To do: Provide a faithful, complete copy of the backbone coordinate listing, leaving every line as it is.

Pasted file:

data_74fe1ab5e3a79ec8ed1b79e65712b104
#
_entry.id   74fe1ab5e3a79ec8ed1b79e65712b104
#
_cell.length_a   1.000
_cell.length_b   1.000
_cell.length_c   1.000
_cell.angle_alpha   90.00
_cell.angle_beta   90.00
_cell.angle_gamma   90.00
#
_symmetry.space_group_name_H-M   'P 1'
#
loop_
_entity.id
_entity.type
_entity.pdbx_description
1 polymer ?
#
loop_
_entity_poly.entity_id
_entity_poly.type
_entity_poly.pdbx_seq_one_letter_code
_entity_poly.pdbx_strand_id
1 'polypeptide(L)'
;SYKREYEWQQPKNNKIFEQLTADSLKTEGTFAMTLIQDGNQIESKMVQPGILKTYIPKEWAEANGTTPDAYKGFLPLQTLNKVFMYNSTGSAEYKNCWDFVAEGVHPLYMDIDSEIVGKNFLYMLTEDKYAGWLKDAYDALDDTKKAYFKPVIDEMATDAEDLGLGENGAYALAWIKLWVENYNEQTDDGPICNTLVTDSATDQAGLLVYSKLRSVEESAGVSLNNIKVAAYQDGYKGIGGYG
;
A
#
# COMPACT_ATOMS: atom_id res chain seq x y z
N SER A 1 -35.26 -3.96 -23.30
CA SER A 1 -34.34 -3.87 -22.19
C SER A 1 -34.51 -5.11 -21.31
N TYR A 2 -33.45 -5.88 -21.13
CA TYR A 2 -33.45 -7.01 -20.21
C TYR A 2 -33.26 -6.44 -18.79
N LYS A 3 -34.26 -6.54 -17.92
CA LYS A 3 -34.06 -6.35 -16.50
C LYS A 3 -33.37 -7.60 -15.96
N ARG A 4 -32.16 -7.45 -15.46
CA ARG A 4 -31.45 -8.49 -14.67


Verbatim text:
data_74fe1ab5e3a79ec8ed1b79e65712b104
#
_entry.id   74fe1ab5e3a79ec8ed1b79e65712b104
#
_cell.length_a   1.000
_cell.length_b   1.000
_cell.length_c   1.000
_cell.angle_alpha   90.00
_cell.angle_beta   90.00
_cell.angle_gamma   90.00
#
_symmetry.space_group_name_H-M   'P 1'
#
loop_
_entity.id
_entity.type
_entity.pdbx_description
1 polymer ?
#
loop_
_entity_poly.entity_id
_entity_poly.type
_entity_poly.pdbx_seq_one_letter_code
_entity_poly.pdbx_strand_id
1 'polypeptide(L)'
;SYKREYEWQQPKNNKIFEQLTADSLKTEGTFAMTLIQDGNQIESKMVQPGILKTYIPKEWAEANGTTPDAYKGFLPLQTLNKVFMYNSTGSAEYKNCWDFVAEGVHPLYMDIDSEIVGKNFLYMLTEDKYAGWLKDAYDALDDTKKAYFKPVIDEMATDAEDLGLGENGAYALAWIKLWVENYNEQTDDGPICNTLVTDSATDQAGLLVYSKLRSVEESAGVSLNNIKVAAYQDGYKGIGGYG
;
A
#
# COMPACT_ATOMS: atom_id res chain seq x y z
N SER A 1 -35.26 -3.96 -23.30
CA SER A 1 -34.34 -3.87 -22.19
C SER A 1 -34.51 -5.11 -21.31
N TYR A 2 -33.45 -5.88 -21.13
CA TYR A 2 -33.45 -7.01 -20.21
C TYR A 2 -33.26 -6.44 -18.79
N LYS A 3 -34.26 -6.54 -17.92
CA LYS A 3 -34.06 -6.35 -16.50
C LYS A 3 -33.37 -7.60 -15.96
N ARG A 4 -32.16 -7.45 -15.46
CA ARG A 4 -31.45 -8.49 -14.67